A rare rainforest plant blooms at Harvard
The elusive titan arum is a prehistoric sight. The unusual plant, housed at the greenhouse at the Biological Laboratories building, is more than 4 feet tall with a skyward-jutting branch called an inflorescence that’s more reptilian than tabletop bouquet.
Blooming began on Sunday (July 11), and on Monday the oddity sent flocks of Harvard employees across campus to witness the phenomenon. Douglas Goldman, an associate at the Harvard University Herbaria, was on sight to explain the plant’s origin. Indigenous only to the rainforests of Sumatra, the plant was germinated at the University of Connecticut in 1995 and brought to Harvard by Goldman in 2002.
This is the first time it’s bloomed in its eight-year stay at Harvard, he revealed. But that’s not necessarily a good thing. When blooming, the plant releases a putrid fragrance -- like that of rotting meat. The scent is meant to attract flies, which then pollinate the plant.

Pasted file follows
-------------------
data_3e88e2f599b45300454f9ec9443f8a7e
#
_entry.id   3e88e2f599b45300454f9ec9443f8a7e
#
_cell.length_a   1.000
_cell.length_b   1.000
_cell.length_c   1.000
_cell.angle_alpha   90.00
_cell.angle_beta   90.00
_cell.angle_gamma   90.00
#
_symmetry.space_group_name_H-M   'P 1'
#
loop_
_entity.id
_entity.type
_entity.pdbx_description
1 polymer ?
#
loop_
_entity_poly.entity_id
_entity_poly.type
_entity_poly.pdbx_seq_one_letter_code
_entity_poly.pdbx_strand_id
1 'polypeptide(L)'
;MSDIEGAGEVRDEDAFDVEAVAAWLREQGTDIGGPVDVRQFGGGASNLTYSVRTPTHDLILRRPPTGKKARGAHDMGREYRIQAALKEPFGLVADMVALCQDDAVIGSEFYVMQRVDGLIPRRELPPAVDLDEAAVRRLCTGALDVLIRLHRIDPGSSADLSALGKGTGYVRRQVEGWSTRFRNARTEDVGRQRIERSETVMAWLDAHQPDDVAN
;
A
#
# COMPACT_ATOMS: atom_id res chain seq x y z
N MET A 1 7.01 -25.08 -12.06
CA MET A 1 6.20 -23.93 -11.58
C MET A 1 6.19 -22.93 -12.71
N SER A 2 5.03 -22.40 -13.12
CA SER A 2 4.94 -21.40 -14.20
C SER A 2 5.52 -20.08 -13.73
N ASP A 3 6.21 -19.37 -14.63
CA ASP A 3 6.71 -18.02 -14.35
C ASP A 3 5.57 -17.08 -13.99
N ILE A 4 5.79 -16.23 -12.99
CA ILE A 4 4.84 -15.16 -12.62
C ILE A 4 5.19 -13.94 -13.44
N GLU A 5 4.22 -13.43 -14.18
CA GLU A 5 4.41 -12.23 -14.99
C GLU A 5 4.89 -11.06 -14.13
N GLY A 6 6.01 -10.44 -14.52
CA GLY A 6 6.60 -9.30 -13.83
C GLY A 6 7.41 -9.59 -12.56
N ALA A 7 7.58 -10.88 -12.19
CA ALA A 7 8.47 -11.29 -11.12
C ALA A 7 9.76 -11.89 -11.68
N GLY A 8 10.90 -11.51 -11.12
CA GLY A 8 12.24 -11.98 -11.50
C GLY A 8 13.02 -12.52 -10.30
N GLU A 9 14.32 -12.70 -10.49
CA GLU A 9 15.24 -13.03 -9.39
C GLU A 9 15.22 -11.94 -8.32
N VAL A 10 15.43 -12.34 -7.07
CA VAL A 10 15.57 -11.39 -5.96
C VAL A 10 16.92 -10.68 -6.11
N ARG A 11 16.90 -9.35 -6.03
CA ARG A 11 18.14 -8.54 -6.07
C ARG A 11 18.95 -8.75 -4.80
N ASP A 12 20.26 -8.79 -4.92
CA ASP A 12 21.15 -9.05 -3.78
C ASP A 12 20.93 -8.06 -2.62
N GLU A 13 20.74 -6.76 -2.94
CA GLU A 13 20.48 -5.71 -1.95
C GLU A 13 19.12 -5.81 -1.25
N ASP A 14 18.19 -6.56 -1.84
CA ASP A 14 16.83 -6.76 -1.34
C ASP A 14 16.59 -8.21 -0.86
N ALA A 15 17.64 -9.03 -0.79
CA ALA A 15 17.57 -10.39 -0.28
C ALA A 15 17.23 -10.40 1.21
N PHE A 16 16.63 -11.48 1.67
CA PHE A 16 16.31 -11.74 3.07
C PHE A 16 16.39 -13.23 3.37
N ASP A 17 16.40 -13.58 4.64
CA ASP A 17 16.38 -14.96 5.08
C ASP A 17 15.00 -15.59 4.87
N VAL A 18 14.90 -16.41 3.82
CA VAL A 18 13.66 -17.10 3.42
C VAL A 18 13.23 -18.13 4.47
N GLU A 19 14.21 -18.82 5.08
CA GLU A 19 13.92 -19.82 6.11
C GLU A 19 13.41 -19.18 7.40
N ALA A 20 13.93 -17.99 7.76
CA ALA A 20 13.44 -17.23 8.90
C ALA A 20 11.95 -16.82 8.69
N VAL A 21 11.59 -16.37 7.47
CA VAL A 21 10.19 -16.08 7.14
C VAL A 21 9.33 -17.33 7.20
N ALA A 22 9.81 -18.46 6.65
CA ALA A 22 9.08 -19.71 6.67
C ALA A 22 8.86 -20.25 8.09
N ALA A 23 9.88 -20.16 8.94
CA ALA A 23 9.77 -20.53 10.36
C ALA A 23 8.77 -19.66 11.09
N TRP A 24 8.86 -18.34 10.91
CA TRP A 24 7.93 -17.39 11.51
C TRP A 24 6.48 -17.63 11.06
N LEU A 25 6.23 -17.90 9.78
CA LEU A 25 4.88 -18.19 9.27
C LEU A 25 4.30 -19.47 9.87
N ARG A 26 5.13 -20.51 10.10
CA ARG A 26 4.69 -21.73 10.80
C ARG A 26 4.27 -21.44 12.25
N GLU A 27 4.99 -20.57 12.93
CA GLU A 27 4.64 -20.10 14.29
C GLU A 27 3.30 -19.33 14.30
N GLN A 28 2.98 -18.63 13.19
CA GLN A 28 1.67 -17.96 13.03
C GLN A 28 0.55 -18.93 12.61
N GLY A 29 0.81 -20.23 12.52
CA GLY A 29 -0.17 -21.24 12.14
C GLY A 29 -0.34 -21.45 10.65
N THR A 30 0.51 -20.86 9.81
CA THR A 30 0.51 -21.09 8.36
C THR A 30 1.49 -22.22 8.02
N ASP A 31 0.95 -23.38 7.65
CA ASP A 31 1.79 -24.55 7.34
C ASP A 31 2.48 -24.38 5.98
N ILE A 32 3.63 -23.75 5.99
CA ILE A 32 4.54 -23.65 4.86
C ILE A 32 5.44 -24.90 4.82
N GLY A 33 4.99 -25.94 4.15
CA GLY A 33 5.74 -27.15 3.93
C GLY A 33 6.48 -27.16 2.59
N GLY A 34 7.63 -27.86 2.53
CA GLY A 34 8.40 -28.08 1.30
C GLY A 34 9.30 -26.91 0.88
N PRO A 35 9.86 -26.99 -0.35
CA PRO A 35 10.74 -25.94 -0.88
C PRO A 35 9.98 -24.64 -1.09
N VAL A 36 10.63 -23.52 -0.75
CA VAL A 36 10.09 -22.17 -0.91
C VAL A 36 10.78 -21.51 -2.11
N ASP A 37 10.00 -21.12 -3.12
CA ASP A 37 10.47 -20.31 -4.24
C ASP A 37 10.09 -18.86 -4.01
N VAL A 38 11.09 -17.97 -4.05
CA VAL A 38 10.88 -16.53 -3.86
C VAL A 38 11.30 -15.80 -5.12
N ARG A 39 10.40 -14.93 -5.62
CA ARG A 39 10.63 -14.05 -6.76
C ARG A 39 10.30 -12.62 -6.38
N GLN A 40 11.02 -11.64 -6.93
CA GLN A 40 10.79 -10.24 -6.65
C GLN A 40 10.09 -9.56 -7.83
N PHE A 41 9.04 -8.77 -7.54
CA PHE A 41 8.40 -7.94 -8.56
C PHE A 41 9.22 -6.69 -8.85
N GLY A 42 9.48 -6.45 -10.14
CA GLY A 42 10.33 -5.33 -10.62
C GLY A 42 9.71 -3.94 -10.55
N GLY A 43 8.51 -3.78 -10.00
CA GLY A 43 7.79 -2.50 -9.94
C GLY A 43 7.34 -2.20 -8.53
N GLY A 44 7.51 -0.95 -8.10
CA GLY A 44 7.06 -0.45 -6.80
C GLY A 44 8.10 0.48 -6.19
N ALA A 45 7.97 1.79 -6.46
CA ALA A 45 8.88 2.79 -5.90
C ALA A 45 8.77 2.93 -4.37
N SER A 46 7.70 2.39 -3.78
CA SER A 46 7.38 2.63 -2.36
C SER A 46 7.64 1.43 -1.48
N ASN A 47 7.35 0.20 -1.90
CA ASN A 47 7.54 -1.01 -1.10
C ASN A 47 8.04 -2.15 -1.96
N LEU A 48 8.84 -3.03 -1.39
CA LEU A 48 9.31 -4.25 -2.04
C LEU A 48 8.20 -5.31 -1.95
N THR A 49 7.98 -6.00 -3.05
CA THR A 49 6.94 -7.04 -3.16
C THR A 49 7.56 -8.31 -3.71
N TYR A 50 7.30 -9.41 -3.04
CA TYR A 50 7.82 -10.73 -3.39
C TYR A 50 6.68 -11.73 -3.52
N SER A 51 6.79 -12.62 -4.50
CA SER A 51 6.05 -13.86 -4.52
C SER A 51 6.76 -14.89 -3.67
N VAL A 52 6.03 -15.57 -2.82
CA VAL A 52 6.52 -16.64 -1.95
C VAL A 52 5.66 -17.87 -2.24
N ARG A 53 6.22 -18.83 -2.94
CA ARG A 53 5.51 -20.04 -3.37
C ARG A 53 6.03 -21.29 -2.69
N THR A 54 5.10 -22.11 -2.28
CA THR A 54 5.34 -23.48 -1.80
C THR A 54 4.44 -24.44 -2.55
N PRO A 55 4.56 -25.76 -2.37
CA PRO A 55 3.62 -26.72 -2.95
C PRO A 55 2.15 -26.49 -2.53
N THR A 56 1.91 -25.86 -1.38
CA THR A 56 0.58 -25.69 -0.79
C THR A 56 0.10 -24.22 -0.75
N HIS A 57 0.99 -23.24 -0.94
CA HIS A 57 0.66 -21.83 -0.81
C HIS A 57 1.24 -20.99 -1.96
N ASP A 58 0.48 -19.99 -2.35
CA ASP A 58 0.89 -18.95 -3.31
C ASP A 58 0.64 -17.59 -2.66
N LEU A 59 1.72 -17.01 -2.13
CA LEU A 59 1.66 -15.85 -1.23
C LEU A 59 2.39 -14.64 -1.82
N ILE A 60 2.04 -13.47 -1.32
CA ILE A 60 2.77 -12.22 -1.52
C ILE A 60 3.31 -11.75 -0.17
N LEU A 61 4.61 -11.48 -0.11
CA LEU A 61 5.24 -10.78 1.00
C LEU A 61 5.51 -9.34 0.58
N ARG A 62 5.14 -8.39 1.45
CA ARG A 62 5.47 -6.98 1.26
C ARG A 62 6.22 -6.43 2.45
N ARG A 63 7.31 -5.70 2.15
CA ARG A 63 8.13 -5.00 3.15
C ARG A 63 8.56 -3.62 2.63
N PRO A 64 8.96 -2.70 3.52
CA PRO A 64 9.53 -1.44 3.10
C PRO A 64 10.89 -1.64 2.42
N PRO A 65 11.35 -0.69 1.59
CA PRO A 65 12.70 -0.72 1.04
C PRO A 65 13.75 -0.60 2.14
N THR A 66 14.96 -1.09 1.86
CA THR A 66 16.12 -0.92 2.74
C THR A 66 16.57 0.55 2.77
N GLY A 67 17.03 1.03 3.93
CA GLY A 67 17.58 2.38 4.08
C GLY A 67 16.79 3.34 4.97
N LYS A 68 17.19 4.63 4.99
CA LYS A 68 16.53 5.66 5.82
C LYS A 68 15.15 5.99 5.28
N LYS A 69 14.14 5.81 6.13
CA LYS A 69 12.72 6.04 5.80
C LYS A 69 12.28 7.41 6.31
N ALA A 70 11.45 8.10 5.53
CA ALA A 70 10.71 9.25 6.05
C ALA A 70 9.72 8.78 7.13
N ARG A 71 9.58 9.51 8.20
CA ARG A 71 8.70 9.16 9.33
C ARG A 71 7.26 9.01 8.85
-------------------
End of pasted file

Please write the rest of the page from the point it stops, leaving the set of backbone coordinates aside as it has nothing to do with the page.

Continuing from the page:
Titan arum’s scientific name -- Amorphophallus titanum -- refers to the plant’s extraordinary inflorescence.
Lasting only a few days before dying, the inflorescence can reach over 10 feet in circumference and 8 to 9 feet in height. But greenhouse staff intentionally kept this specimen on the small side. By using a smaller pot, the plant’s growth is restricted.
Goldman plans to cut up the plant and store it as a specimen in the Harvard Herbaria’s vast holdings. However, the Titan arum will live on. The corm — its underground spherical stem — will produce another structure yet, which Goldman hopes will bloom again … in another five years.